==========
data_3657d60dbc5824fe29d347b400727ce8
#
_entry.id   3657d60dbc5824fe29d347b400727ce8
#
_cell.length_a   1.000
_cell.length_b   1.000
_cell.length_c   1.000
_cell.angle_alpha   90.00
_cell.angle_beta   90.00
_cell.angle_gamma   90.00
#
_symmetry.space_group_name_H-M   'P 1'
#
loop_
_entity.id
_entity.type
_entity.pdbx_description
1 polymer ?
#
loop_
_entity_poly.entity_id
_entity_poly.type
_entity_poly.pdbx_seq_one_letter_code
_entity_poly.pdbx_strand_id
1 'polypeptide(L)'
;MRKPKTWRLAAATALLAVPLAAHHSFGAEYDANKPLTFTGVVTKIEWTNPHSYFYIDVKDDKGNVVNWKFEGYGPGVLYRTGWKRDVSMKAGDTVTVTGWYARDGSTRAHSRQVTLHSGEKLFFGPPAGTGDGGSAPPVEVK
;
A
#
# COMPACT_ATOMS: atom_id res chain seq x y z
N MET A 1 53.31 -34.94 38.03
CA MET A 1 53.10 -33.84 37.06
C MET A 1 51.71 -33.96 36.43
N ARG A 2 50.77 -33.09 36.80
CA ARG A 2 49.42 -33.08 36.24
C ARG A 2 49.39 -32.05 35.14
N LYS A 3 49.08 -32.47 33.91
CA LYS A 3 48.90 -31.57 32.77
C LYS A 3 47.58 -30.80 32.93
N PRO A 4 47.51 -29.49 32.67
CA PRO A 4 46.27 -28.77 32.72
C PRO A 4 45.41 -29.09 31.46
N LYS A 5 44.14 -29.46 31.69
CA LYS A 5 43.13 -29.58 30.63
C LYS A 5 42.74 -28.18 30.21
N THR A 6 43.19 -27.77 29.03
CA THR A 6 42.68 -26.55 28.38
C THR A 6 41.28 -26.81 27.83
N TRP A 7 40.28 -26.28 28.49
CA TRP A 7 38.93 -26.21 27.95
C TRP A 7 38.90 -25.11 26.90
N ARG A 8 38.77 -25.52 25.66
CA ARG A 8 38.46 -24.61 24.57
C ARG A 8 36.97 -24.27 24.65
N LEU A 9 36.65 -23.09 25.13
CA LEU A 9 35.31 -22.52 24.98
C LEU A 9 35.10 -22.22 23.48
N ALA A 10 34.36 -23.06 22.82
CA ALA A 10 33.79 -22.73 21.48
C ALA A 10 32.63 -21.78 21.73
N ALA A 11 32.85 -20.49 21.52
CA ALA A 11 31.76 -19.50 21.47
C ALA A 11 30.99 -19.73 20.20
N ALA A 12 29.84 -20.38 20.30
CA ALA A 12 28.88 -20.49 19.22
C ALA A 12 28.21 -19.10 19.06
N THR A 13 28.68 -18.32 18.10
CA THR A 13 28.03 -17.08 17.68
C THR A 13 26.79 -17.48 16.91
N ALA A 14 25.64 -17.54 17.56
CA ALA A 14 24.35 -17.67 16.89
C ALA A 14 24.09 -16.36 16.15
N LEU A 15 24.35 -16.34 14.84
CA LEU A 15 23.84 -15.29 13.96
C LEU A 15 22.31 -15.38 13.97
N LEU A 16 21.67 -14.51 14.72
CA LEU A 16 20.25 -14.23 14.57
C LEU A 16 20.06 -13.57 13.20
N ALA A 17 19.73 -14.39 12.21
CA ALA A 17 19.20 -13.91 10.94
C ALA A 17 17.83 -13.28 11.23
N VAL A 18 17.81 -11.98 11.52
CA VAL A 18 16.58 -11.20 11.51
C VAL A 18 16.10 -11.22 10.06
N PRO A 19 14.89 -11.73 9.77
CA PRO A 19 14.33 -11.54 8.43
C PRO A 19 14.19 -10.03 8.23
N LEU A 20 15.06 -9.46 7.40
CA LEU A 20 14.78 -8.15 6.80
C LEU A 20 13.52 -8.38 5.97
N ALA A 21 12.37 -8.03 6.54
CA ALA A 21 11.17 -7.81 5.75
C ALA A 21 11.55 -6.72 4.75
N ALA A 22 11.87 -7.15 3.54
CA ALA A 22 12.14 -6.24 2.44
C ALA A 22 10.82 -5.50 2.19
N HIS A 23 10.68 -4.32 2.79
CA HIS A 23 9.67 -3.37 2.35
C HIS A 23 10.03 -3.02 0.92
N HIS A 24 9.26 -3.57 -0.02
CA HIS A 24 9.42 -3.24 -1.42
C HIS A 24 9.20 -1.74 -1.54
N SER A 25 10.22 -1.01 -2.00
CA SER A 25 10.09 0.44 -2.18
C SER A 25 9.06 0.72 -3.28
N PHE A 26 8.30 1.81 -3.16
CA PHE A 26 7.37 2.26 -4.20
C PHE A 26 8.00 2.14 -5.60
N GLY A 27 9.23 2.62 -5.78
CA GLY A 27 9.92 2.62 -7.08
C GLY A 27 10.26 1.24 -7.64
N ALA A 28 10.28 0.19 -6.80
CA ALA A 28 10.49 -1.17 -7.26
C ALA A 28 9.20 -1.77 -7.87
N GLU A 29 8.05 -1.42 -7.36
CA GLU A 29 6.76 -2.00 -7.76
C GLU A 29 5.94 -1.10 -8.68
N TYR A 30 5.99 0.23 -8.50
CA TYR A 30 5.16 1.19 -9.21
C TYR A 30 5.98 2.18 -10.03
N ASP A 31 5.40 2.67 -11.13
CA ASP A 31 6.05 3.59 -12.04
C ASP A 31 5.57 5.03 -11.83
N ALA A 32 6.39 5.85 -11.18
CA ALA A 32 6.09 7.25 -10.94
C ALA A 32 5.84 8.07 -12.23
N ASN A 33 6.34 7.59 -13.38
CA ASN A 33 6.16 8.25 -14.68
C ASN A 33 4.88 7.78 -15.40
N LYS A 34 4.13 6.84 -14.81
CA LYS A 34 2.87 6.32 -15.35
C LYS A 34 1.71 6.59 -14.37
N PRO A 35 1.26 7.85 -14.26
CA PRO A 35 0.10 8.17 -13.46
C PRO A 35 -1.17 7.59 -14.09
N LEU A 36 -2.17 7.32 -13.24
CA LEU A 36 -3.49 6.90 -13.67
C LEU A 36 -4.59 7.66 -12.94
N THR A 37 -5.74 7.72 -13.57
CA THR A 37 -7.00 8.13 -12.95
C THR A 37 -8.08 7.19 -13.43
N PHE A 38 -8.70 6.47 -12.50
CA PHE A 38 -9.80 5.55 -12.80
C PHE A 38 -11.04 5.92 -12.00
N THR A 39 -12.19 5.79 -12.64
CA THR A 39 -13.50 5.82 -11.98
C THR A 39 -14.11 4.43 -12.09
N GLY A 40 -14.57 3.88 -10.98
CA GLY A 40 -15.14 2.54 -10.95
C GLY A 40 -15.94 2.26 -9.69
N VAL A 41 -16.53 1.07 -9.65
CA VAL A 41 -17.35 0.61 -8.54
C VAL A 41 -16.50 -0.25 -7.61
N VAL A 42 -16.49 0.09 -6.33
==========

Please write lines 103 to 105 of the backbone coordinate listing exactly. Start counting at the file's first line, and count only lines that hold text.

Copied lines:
N SER A 25 10.22 -1.01 -2.00
CA SER A 25 10.09 0.44 -2.18
C SER A 25 9.06 0.72 -3.28